Update on Internships

LinkedIn & Internships

InternshipTutorial(1)I – LinkedIn is a great location to inquire about internships. Business Insider said it best, “It’s time to graduate from Facebook and Snapchat to using social media to find people with whom to network.”  However, you can’t passively post your profile on LI and expect offers and important connections to come flying in. You need to be active. Better yet, you need to get proactive with queries, groups and connections.

When you are proactively looking for jobs/internships it should become a part of your daily routine. At all other times, you should keep current and check-in on more of a regular basis.

There are a number of ways to use LinkedIn productively. I outline a couple of examples of how I have advised students in using LinkedIn to set up informational interviews on internships below:

When it comes to internships and jobs one way to use LinkedIn is same way you would a Google search. Just do the following:

1 – ‘Sign In’ to your LinkedIn account

2 – When you search general areas of academic interest such as, “renewable energy mechanical engineer cal poly”
You’ll see…”results = 73″

3 – From here, you can sift through the 73 results and see (i.e., based on location, company, interests, etc.) what else grabs you. Then add any other factor as a way to ‘fine tune’ and do a meta search.

4 – When you find something of interest, check out that person’s profile on LinkedIn and send them a message or an InMail.

5 – You only get to send so many InMails for free. After that you’ll need to pay for an upgrade. If this helps you, consider paying for the upgrade.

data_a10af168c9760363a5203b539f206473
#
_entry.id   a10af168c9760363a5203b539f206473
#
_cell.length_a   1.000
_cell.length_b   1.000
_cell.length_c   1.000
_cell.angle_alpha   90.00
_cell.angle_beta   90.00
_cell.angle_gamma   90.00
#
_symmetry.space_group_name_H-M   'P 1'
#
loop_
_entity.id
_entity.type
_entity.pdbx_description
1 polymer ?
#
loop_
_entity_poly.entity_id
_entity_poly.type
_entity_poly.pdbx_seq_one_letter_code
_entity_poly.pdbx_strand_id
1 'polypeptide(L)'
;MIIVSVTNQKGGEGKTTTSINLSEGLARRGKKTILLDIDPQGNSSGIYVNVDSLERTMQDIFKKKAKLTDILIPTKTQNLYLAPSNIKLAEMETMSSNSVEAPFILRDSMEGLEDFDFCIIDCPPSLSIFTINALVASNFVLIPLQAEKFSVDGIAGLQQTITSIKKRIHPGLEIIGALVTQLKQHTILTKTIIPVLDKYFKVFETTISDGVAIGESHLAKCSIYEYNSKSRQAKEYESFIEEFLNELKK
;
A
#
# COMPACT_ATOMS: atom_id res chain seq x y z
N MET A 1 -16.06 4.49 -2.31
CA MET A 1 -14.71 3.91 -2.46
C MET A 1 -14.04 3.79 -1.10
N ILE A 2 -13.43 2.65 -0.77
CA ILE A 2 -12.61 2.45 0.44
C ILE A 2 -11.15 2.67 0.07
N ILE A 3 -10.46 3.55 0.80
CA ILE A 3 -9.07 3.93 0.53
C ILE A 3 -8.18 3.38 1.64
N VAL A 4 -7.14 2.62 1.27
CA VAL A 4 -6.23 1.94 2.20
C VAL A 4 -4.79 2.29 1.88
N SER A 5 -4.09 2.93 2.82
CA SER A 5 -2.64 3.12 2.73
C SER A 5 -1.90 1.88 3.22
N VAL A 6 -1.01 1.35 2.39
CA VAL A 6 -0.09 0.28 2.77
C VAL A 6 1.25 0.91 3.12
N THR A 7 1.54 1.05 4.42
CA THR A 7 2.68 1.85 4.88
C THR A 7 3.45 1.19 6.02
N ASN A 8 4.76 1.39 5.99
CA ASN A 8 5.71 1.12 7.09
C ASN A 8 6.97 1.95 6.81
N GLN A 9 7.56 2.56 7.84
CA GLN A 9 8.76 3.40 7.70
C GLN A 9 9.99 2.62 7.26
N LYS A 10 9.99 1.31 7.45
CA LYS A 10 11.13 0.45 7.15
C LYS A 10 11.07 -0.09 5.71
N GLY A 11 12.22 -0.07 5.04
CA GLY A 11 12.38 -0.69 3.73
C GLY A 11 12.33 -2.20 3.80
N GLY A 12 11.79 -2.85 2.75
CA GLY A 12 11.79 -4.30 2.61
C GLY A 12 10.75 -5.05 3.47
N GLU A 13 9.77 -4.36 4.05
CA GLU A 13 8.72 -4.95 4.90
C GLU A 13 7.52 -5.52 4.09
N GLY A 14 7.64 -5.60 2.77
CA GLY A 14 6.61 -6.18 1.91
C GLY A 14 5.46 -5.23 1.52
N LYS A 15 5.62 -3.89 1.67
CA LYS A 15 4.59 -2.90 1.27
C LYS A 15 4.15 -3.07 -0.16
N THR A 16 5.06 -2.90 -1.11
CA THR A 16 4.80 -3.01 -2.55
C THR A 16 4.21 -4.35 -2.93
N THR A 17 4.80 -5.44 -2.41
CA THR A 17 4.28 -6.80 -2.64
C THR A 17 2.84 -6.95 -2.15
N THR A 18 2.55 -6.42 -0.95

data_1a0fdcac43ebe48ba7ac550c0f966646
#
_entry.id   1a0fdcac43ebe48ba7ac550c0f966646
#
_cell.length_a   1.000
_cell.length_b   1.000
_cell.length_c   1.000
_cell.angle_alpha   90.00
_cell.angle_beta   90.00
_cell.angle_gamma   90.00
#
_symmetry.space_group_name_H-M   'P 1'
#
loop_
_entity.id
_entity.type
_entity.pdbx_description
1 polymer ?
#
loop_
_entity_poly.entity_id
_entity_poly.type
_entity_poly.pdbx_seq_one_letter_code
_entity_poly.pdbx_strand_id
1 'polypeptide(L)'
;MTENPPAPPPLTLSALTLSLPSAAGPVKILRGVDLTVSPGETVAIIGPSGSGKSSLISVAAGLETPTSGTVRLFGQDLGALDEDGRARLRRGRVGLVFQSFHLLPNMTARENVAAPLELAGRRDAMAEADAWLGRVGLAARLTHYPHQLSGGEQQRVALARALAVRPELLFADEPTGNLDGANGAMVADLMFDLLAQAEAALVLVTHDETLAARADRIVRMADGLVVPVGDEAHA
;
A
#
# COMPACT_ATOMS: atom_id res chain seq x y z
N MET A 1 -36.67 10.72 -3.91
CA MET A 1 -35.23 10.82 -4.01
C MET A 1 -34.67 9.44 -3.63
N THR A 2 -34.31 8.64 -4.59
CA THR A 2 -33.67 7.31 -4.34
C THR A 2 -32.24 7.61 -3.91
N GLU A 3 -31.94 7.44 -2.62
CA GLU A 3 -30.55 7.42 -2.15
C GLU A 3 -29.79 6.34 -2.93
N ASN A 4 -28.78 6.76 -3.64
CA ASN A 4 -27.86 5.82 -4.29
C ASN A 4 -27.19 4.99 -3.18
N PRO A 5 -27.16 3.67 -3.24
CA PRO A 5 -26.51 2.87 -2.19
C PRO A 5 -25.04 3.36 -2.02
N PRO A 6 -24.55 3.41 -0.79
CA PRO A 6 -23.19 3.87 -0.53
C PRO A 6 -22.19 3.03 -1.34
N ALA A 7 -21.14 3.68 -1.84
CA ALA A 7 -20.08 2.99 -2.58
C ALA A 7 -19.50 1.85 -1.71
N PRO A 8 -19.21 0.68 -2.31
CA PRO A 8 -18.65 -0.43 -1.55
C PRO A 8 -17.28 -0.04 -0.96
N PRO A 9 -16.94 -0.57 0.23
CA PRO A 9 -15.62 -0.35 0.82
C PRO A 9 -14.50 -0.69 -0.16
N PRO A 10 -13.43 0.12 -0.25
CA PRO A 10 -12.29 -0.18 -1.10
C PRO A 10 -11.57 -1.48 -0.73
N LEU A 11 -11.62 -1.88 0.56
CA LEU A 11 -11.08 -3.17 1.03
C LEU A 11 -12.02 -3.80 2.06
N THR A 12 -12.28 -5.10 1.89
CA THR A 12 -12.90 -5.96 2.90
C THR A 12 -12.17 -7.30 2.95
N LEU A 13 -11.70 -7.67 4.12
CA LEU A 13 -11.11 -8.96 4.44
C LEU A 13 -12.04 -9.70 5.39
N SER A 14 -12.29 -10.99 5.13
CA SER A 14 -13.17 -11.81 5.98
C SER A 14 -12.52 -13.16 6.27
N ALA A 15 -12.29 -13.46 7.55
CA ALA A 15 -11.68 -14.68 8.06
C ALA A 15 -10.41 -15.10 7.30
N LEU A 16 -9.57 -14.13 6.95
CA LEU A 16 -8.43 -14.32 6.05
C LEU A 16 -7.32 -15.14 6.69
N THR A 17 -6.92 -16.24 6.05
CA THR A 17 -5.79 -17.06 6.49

Search on a Specific Industry Project
I recently helped an Engineer MBA who was interested in working on a ground-breaking transportation project called Hyperloop. While the project originally gained credibility because of Elon Musk who runs Telsa and SpaceX, it turns out that a company was starting a test track on the project near where the student lived in Central CA. After a few inquiries, which lead to reviewing a few articles, we identified the company as Hyperloop Transportation Technologies. When we had the basic data we needed, the student circled back around and conducted a search on LinkedIn in order to identify any school alumni with connections to the project.

Cal Poly Connections
On LinkedIn we searched: “Hyperloop Transportation Technologies san luis obispo”
4 of the 5 engineers who are involved graduated from Cal Poly in SLO.

This allowed the student to set up informational interviews and gain valuable insights into the project. He also learned whom to contact about jobs and internships. This is also a good example of taking the initiative and finding a non-advertising job or internship. All of this happened without any involvement from the school.

II – The following is an excerpt on LinkedIn from Business Insider.

Article 1 of 4 misconceptions about getting a job after college.

Misconception #3 – “I posted my LinkedIn profile a year ago, so I’m all set with that.”

Not really. This is a key time in your life to be building a professional network that will last for decades.
– Make sure that your LinkedIn profile is complete, giving full descriptions of what you’ve done, skills you’ve acquired, volunteer activities in which you’ve engaged, languages in which you have fluency, and more.
– Use LinkedIn to find people with whom to conduct informational interviews to learn about what jobs are like from the inside rather than relying on your best guesses and fantasies.
– Research many profiles to learn what jobs tend to lead to what other jobs, and where people have gone who have had the initial jobs you are considering.

III – Life Hack also recently published information on an internship site that might be worth a limited amount of your time to review.

Ten million students launched their careers on InternMatch. You could too. InternMatch lists over 50,000 internships and entry-level jobs. The site allows you to find internships and entry-level jobs that match up with your interests, location, skill set, and availability.

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